High index contrast systems such as described herein that confine the optical mode to reduces dimension, however, are difficult to model as discussed more fully below. Special techniques are employed to characterize and design these high index contrast waveguides.
In particular, the modes of such a structure cannot be solved using the standard perturbative approach used for the design of low-index-contrast reflectors. For structures constructed with an array of low-index-contrast sections (e.g., arranged to form a Bragg reflector), the assumption is made that the mode distribution in both the high- and low-index regions is substantially the same. This assumption, however, does not hold for high index contrast segmented waveguides such as described herein. The modes of such a structure, however, can be solved using a Hermetian eigensolver in three dimensions, with the unit cell being a full period of the segmented waveguide (a portion of straight waveguide and a portion of waveguide with segment added). The eigensolver can be based on a finite-difference approach, although other techniques are possible. Surprisingly, high index contrast segmented waveguides can exhibit relatively low loss guiding.
The waveguide 100 may be fabricated using semiconductor processing techniques well known in the art. For example, for embodiments wherein the central elongate portion 112 and the plurality of segments 113 comprise silicon disposed on the silicon dioxide layer 114, a SOI wafer comprising a layer of silicon formed on a layer of silicon dioxide may be used. The layer of silicon can be patterned to form the central elongate portion 112 and the plurality of segments 113. The plurality of segments 113 can be lithographically defined during the same lithographic step as the etch defining the central elongate waveguide portion 112. The silicon can be etched down to the silicon dioxide layer 114. The additional cladding 116 can be deposited on the central elongate portion 112 and the plurality of segments 113. Other methods both well known in the art as well as those yet to be devised may be employed to fabricate the waveguide structure 100.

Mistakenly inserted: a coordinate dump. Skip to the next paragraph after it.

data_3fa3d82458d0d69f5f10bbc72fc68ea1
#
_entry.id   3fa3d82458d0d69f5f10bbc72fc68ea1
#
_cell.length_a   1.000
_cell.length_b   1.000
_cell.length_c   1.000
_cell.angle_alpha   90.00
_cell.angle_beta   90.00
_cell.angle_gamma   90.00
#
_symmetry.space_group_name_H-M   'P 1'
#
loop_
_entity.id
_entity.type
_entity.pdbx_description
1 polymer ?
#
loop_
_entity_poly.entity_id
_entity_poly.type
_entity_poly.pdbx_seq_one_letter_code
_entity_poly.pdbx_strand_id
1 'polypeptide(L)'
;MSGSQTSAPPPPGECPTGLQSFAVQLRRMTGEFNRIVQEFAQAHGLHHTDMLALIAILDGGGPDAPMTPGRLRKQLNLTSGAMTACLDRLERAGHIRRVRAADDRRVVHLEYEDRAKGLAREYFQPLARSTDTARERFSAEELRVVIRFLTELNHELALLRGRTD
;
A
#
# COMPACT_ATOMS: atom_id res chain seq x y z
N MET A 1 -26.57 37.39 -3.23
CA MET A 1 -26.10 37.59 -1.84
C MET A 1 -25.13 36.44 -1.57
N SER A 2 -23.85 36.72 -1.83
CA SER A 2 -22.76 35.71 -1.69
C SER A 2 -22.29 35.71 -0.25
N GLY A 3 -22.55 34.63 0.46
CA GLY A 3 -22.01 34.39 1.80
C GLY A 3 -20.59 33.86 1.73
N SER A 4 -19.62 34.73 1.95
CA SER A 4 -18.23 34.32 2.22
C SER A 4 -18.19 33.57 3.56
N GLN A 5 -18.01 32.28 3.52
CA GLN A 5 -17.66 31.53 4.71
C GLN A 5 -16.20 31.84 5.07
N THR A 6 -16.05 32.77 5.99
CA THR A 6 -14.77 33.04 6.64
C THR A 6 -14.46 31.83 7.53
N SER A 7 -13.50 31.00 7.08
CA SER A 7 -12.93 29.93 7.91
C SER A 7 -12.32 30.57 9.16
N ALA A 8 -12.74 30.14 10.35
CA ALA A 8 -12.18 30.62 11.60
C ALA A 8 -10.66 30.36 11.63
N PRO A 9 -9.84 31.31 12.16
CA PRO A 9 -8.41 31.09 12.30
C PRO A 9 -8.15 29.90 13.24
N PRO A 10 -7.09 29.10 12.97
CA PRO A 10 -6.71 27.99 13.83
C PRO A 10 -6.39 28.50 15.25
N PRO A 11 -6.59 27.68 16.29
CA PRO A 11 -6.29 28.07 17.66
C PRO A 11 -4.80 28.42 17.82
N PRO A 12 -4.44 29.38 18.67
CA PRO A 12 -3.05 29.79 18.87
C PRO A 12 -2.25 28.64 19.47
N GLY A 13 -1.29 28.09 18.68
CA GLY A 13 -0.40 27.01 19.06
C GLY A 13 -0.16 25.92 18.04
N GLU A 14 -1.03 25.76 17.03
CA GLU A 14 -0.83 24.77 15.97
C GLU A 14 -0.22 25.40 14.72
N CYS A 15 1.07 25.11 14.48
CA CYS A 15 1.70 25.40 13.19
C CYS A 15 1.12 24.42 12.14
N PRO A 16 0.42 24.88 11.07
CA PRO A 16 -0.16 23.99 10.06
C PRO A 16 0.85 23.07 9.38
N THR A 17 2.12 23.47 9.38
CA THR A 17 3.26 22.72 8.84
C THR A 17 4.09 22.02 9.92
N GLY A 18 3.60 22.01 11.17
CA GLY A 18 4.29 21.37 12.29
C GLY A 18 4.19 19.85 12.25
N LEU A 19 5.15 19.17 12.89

A non-segmented waveguide portion 120 is shown coupled to the segmented waveguide section 110 in
Electrical contacts 132 are formed with the plurality of segments 113. In the embodiment shown, the segments 113 are on opposite sides of the central elongate waveguide portion 112 as are the electrical contacts 132. The electrical contacts 132 may comprise metallization, polysilicon, salicide, or other conductive material. The plurality of segments 113 may be doped.
The central elongate waveguide portion 112 may also be doped or may be undoped. The doping across in the central elongate waveguide portion 112 and for the plurality of segments 113 on opposite sides thereof may be different to produce different effects. For example, opposite doping may be used to create carrier accumulation or depletion in the central elongate waveguide portion 112 to alter the index of refraction with applied voltage across the pair of contacts 132. The device may therefore have a pn, pin, or other type of junction. In certain embodiments, the central elongate waveguide portion 112 comprises undoped semiconductor such that application of a voltage to the electrical contacts 132 induces a current to flow across the undoped semiconductor thereby heating the central elongate portion and altering the index of refraction therein. Controlled variation of the index of refraction by introducing changes in the free carrier concentrations using electrical fields and by heating is described in U.S. Pat. No. 6,834,152, filed Sep. 2, 2002 and entitled “STRIP LOADED WAVEGUIDE WITH LOW-INDEX TRANSITION LAYER” as well as U.S. Pat. No. 6,839,488 entitled “TUNABLE RESONANT CAVITY BASED ON THE FIELD EFFECT IN SEMICONDUCTORS” filed Sep. 10, 2002, both of which are incorporated herein by reference in their entirety.